How to Play Racquetball

By Jeff Gordon

Racquetball is fast-paced sport for two players (singles), three players (cutthroat) or four players (doubles). It is played on an enclosed court with all four walls in play. Its principles are similar to tennis. One player serves and tries to earn points. The other player or players are receiving and try to win back the serve.

The Court

A regulation court under International Racquetball Federation rules is 40 feet long by 20 feet wide. The four walls are 20 feet high. The court is divided by two solid lines and one broken line. The "short line" is the center line between the front and back walls and is drawn parallel to them. The "service line" runs parallel to the short line, 5 feet closer to the front wall. The broken "receiving line" runs parallel to the short line, 5 feet closer to the back wall. There are also two lines connecting the short line and the service line. One is the "screen line," running 3 feet from each side wall, and the other is the doubles line, 1.5 feet from each side wall.

Scoring

Only the player serving can score points. You keep serving as long as you keep scoring. Your opponent must earn back the serve to score. A regulation match consists of two games to 15 points with an 11-point tiebreaker if needed. You do not have to win by two points. The first player to 15 (or 11 in the tiebreaker) wins.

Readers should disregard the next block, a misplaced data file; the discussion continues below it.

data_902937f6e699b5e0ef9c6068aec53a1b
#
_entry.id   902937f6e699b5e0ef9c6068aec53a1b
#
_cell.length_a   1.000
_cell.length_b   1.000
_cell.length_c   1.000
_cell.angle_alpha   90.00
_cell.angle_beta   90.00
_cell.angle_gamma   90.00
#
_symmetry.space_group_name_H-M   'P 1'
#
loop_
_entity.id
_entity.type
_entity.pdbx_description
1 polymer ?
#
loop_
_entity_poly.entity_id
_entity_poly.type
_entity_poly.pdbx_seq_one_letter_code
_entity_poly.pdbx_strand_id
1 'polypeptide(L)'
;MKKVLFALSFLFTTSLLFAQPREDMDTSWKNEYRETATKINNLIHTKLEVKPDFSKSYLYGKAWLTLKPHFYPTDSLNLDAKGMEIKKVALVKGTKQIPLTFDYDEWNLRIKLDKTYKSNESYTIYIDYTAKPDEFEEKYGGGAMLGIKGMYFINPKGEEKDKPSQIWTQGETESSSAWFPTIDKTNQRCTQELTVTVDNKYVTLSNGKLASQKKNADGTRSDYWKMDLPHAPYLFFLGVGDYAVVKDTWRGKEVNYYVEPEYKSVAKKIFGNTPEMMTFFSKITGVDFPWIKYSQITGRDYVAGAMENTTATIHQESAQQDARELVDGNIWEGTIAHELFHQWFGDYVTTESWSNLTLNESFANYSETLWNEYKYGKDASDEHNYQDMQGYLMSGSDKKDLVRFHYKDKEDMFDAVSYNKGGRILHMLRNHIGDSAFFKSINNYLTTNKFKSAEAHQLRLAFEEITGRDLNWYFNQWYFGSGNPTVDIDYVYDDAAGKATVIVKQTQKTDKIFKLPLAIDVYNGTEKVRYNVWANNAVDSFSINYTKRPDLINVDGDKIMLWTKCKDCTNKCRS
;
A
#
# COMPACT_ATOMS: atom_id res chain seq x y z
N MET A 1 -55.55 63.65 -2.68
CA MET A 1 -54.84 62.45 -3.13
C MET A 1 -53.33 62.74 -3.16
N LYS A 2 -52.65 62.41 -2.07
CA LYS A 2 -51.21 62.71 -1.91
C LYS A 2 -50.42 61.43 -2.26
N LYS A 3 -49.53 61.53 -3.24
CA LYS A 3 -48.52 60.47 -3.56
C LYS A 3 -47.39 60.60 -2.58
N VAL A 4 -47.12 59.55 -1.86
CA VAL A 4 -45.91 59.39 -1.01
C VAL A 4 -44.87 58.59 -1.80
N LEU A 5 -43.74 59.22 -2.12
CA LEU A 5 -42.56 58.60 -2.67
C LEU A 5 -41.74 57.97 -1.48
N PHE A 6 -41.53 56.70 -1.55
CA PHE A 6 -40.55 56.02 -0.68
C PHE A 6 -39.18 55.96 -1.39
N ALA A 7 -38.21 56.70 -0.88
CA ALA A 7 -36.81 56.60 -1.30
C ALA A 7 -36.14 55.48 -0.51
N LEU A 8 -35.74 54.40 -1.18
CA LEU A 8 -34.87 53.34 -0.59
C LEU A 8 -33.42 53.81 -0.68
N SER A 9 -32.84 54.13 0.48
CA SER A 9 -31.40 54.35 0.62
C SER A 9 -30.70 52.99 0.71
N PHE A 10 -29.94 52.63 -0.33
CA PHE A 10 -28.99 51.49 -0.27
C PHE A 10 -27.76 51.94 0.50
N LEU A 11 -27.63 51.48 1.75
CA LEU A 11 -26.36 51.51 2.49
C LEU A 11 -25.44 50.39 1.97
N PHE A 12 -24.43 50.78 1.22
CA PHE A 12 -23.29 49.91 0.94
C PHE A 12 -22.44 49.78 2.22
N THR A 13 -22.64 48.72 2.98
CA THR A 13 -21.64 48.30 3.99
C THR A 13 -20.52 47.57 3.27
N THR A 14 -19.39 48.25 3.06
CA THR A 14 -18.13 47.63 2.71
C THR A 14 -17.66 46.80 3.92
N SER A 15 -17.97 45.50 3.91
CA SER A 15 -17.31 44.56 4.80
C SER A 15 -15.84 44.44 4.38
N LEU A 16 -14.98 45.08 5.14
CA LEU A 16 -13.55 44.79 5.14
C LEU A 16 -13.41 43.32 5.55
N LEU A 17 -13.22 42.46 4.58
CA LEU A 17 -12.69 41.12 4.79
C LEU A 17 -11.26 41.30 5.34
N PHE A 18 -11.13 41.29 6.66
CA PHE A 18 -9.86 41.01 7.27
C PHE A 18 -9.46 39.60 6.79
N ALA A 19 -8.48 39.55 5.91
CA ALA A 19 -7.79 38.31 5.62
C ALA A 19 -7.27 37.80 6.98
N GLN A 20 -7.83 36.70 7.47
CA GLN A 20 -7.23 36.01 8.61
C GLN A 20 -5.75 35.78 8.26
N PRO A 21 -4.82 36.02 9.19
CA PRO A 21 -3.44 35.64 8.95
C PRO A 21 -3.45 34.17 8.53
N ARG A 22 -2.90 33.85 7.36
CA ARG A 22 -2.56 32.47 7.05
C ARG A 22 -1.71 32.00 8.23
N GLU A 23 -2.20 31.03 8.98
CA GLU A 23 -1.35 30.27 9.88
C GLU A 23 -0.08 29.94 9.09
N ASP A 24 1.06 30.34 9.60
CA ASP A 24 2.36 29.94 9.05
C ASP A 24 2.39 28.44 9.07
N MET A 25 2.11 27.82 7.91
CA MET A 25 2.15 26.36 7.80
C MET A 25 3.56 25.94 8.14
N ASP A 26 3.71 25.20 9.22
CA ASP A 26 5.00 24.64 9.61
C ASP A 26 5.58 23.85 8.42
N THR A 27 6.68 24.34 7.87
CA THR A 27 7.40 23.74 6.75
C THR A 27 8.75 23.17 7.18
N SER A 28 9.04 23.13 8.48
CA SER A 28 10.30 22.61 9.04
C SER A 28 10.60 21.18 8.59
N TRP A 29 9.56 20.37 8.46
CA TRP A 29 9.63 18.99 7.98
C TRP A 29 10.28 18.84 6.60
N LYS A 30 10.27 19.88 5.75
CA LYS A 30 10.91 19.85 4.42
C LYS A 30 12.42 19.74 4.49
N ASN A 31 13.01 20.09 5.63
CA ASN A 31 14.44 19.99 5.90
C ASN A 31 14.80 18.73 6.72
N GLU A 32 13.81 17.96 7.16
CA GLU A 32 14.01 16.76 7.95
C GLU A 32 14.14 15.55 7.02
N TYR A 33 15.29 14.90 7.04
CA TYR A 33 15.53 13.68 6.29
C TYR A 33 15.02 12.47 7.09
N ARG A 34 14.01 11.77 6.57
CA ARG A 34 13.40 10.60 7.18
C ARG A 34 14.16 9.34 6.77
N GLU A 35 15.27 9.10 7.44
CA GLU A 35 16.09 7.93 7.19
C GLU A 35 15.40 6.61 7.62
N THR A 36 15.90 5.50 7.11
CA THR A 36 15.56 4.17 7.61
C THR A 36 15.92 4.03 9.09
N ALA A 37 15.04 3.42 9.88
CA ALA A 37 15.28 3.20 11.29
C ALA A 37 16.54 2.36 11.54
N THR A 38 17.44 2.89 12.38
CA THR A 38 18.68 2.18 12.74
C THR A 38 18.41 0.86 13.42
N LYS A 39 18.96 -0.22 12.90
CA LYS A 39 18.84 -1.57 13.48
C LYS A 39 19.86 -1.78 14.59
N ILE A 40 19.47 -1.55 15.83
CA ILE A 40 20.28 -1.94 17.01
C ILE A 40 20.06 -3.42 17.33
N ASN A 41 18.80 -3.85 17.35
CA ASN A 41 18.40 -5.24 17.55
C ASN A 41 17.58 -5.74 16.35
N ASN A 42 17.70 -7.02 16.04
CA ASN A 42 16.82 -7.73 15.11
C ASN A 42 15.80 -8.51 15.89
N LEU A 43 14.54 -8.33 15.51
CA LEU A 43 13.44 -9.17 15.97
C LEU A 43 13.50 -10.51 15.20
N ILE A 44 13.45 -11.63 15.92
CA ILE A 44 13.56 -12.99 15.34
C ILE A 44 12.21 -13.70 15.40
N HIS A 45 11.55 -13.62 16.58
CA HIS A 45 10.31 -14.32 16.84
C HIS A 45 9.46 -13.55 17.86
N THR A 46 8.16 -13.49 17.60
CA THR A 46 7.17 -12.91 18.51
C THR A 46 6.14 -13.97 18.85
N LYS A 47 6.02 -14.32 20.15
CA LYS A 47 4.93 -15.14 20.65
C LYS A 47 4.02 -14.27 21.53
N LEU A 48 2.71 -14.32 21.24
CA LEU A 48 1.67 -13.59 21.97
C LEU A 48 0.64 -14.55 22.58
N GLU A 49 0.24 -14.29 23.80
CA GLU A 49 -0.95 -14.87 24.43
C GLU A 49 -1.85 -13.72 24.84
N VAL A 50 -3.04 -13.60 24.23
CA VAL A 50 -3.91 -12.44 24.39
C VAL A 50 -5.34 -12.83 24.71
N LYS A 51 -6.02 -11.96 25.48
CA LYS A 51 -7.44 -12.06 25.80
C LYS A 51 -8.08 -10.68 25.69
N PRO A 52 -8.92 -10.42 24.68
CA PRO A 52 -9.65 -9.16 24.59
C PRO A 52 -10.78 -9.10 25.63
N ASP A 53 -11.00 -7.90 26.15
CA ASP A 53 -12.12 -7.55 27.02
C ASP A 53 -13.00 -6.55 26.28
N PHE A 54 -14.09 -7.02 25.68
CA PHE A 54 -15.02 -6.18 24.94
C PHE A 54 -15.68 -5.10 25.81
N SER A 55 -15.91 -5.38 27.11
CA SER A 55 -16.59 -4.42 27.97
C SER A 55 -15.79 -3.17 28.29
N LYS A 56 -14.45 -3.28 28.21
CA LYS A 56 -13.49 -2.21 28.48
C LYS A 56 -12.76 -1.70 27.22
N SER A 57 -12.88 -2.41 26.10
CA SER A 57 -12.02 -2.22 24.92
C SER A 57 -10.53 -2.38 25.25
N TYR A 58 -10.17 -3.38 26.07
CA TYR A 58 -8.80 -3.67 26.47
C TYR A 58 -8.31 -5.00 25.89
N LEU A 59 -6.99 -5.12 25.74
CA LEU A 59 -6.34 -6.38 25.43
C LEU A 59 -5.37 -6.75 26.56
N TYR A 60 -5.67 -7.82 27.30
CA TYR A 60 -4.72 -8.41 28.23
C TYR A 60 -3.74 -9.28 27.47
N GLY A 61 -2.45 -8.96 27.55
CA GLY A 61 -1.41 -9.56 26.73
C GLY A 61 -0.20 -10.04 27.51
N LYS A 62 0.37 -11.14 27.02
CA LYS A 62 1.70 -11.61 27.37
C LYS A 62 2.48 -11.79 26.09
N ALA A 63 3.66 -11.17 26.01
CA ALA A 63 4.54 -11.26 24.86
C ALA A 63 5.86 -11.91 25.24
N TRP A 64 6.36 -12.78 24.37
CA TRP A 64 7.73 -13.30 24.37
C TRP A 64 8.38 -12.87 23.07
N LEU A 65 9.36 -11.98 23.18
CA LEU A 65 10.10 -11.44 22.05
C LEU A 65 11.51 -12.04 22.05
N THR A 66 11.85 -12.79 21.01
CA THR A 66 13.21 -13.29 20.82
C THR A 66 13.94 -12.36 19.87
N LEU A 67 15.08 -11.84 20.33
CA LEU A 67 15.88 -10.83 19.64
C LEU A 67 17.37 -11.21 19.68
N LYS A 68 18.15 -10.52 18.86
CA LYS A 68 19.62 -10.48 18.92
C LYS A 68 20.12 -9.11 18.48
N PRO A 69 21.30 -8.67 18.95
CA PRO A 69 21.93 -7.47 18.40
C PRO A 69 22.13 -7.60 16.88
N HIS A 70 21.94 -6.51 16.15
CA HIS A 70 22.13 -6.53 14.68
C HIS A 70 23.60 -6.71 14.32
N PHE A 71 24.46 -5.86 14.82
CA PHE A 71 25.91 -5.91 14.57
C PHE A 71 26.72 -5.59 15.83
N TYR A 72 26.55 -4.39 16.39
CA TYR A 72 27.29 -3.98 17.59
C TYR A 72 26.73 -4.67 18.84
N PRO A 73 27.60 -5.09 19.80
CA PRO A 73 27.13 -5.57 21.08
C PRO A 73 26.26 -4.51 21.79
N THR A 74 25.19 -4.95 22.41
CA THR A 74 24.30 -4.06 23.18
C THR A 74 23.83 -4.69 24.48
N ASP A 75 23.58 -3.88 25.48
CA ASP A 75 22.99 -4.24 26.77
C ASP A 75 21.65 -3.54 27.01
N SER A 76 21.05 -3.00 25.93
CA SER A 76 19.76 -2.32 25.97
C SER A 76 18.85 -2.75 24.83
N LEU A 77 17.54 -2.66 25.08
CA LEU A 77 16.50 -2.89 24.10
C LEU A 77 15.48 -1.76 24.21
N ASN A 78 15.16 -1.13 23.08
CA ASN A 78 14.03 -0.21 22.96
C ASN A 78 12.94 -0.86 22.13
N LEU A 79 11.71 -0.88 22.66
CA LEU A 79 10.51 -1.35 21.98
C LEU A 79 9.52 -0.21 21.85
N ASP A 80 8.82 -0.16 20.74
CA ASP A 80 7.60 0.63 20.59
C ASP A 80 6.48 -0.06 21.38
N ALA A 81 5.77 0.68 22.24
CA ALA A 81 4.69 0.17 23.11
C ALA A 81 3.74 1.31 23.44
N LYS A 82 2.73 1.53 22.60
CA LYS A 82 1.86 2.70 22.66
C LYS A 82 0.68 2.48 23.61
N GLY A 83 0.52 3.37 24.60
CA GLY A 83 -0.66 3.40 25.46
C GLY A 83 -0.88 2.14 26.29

Gripping the Racquet

For your forehand grip, pick up the racquet, on its side facing you, like you are shaking a hand. Place the "V" between your thumb and index finger on top of the handle or slightly to the right. Keep the racquet straight up and down to keep from hitting the ball too high or too low. On the backhand, adjust your grip slightly clockwise to keep the racquet straight head up and down.

Serving/Receiving

Stand between the two solid lines and within the two screen lines to serve. Your serve must hit the front wall before anything else, then come back over both solid lines and hit the floor before reaching the back wall. There are several types of serves, but master the drive serve first. "The goal here is to get as close as possible to the floor. Then give it a slight upward arc to the front wall, hitting around two-feet high, and then have the ball skim across the service line," Michael Dietrich, St. Louis Park Racquetball Coordinator, told Life Time Racquetball. Your opponent must hit the ball before it bounces twice and hit it to the front wall without letting it hit the floor. The rally continues until somebody fails.

Hitting the Forehand

Set up facing the sidewall. Keep a closed stance toward the front wall, like a baseball hitter facing the pitcher, with your feet slightly wider than your shoulders. Keep your racquet high in the ready position, like a baseball bat. Drive your front leg straight toward your target. Rotate on your back leg, lowering to a 90-degree angle. Lead with your elbow on your swing. Hit the ball flat. Follow through so your racquet ends up over your opposite shoulder. Finish with your shoulders square to the front wall.

Hitting the Backhand

Use the same stance as the forehand, but facing the opposite side wall with the racquet in your lead arm. Take a 30-degree step with your front foot. Rotate on your back leg, lowering to a 90-degree angle. Make contact with the ball in line with your front foot. Rotate through your shot with both your lead arm and back arm following through.

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